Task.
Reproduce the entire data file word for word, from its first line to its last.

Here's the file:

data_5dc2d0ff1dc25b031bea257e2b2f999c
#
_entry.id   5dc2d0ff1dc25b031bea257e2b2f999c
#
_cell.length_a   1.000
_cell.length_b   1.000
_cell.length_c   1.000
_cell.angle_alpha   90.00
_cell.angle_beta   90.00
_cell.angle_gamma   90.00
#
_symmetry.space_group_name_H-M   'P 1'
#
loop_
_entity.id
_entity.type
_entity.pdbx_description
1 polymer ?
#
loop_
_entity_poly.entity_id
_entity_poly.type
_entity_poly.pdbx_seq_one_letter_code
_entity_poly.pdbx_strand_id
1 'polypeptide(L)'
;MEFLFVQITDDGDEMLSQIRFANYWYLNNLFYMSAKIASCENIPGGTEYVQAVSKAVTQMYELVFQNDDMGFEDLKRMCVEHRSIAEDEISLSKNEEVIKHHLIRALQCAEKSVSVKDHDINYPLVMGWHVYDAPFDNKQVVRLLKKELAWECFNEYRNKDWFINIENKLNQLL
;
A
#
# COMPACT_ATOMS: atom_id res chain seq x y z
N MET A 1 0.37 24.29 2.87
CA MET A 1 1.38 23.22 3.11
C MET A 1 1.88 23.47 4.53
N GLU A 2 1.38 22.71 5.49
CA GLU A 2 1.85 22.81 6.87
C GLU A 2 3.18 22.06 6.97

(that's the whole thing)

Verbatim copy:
data_5dc2d0ff1dc25b031bea257e2b2f999c
#
_entry.id   5dc2d0ff1dc25b031bea257e2b2f999c
#
_cell.length_a   1.000
_cell.length_b   1.000
_cell.length_c   1.000
_cell.angle_alpha   90.00
_cell.angle_beta   90.00
_cell.angle_gamma   90.00
#
_symmetry.space_group_name_H-M   'P 1'
#
loop_
_entity.id
_entity.type
_entity.pdbx_description
1 polymer ?
#
loop_
_entity_poly.entity_id
_entity_poly.type
_entity_poly.pdbx_seq_one_letter_code
_entity_poly.pdbx_strand_id
1 'polypeptide(L)'
;MEFLFVQITDDGDEMLSQIRFANYWYLNNLFYMSAKIASCENIPGGTEYVQAVSKAVTQMYELVFQNDDMGFEDLKRMCVEHRSIAEDEISLSKNEEVIKHHLIRALQCAEKSVSVKDHDINYPLVMGWHVYDAPFDNKQVVRLLKKELAWECFNEYRNKDWFINIENKLNQLL
;
A
#
# COMPACT_ATOMS: atom_id res chain seq x y z
N MET A 1 0.37 24.29 2.87
CA MET A 1 1.38 23.22 3.11
C MET A 1 1.88 23.47 4.53
N GLU A 2 1.38 22.71 5.49
CA GLU A 2 1.85 22.81 6.87
C GLU A 2 3.18 22.06 6.97